Leadership in context means equipping leaders with the small number of competencies that will make a significant difference to performance, and then allowing them to explore issues in their own industry and organisational context. That’s why in the Future Leaders programme we have been emphasising that, for example, the ability to persuade and motivate outside a direct line of management is huge factor in successful leadership. The art of influencing is critical, and being exposed to many different models of influence is essential. The Future Leaders Crucible activity – where senior leaders join the participants in frank and open discussion – allows the future leaders to see the mechanics of influence in an authentic context with real people.

We have also realised that traditional curriculum-driven leadership programmes do not work. While off-site programmes offer participants time to step back and escape the pressing demands of the day job, research tells us that people typically retain just 10 percent of what they hear in traditional training programs. And the demands of modern work mean that no matter how talented the up and coming leader, even the most well-designed off-site training is hard to translate into changes in behaviour.

As we have learned in Future Leaders, leadership development happens best when external challenge and on the job application are blended. Tying theory and reflection into on-the-job projects that have a business impact will improve learning dramatically. The activities we have developed in the Future Leaders programme offer opportunities to reflect while also anchoring these into real work experiences. In an industry where there is considerable uncertaintly and the pace of change is fast, developing leadership potential must balance, and recognise the difference between  ‘must do' projects and leadership development opportunities.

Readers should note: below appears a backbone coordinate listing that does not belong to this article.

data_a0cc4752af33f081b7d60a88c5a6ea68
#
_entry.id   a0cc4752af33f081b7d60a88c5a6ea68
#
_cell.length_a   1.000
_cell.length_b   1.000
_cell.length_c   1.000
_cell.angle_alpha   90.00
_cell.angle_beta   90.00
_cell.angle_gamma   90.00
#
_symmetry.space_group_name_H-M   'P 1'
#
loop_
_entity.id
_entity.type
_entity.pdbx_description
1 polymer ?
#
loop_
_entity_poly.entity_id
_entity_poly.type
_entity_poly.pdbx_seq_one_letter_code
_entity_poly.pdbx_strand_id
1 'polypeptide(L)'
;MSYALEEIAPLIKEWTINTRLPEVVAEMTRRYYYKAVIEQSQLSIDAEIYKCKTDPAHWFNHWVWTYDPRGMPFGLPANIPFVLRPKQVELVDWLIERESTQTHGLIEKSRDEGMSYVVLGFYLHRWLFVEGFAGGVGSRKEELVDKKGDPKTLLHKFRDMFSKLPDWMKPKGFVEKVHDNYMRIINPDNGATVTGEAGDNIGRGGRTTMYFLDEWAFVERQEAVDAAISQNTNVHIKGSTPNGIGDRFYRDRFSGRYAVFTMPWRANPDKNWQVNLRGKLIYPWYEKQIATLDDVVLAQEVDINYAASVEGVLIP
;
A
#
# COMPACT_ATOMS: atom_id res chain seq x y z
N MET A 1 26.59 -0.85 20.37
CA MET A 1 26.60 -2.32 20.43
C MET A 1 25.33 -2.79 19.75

As all leadership development acknowledges, learning to be a leader means changing behaviour. Often companies create the leaders they do because of the mindset of the organisation. Many leadership development programmes find it hard to really examine inhibiting mindsets and root causes, and struggle with challenging them, because to do so would critique the organisation. This can be difficult, but if future leaders are going to drive change, it is essential. Leadership training should be uncomfortable and challenging, and those who are being groomed as leaders should feel discomfort as they move towards new levels of performance. This is a balancing act: changing behaviour requires analysing what drives an individual – their assumptions, biases, and beliefs – but in the context of work, rather than as a form of therapy. The Foundation’s programme encourages reflection in the context of both the individual – through coaching – and in the collective context, through action learning, where people share their challenges and their approaches to them.